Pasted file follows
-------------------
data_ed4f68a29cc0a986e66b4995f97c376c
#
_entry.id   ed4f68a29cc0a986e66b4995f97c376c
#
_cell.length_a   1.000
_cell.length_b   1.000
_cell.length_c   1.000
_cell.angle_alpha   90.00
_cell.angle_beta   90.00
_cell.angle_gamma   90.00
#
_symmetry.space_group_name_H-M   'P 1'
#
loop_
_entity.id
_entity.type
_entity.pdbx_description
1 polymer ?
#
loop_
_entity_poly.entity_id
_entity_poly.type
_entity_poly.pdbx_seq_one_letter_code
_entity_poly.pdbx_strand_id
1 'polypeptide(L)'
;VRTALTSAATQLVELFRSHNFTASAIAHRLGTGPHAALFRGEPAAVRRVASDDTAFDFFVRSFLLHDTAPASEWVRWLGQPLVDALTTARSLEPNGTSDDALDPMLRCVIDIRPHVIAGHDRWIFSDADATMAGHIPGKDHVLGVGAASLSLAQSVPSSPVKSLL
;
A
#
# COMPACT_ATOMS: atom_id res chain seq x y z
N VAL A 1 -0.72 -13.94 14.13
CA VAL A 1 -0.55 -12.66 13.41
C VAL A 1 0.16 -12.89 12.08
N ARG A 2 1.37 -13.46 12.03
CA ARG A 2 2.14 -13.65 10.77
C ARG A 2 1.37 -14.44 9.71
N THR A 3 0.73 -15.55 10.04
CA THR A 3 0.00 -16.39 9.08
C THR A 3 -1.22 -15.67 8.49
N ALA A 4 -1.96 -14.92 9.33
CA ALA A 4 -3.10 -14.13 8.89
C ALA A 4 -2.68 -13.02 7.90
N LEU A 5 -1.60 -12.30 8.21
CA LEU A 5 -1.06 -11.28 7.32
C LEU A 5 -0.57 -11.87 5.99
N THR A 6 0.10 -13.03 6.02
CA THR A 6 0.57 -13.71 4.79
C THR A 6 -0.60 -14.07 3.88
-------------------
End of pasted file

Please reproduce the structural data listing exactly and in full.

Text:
data_ed4f68a29cc0a986e66b4995f97c376c
#
_entry.id   ed4f68a29cc0a986e66b4995f97c376c
#
_cell.length_a   1.000
_cell.length_b   1.000
_cell.length_c   1.000
_cell.angle_alpha   90.00
_cell.angle_beta   90.00
_cell.angle_gamma   90.00
#
_symmetry.space_group_name_H-M   'P 1'
#
loop_
_entity.id
_entity.type
_entity.pdbx_description
1 polymer ?
#
loop_
_entity_poly.entity_id
_entity_poly.type
_entity_poly.pdbx_seq_one_letter_code
_entity_poly.pdbx_strand_id
1 'polypeptide(L)'
;VRTALTSAATQLVELFRSHNFTASAIAHRLGTGPHAALFRGEPAAVRRVASDDTAFDFFVRSFLLHDTAPASEWVRWLGQPLVDALTTARSLEPNGTSDDALDPMLRCVIDIRPHVIAGHDRWIFSDADATMAGHIPGKDHVLGVGAASLSLAQSVPSSPVKSLL
;
A
#
# COMPACT_ATOMS: atom_id res chain seq x y z
N VAL A 1 -0.72 -13.94 14.13
CA VAL A 1 -0.55 -12.66 13.41
C VAL A 1 0.16 -12.89 12.08
N ARG A 2 1.37 -13.46 12.03
CA ARG A 2 2.14 -13.65 10.77
C ARG A 2 1.37 -14.44 9.71
N THR A 3 0.73 -15.55 10.04
CA THR A 3 0.00 -16.39 9.08
C THR A 3 -1.22 -15.67 8.49
N ALA A 4 -1.96 -14.92 9.33
CA ALA A 4 -3.10 -14.13 8.89
C ALA A 4 -2.68 -13.02 7.90
N LEU A 5 -1.60 -12.30 8.21
CA LEU A 5 -1.06 -11.28 7.32
C LEU A 5 -0.57 -11.87 5.99
N THR A 6 0.10 -13.03 6.02
CA THR A 6 0.57 -13.71 4.79
C THR A 6 -0.60 -14.07 3.88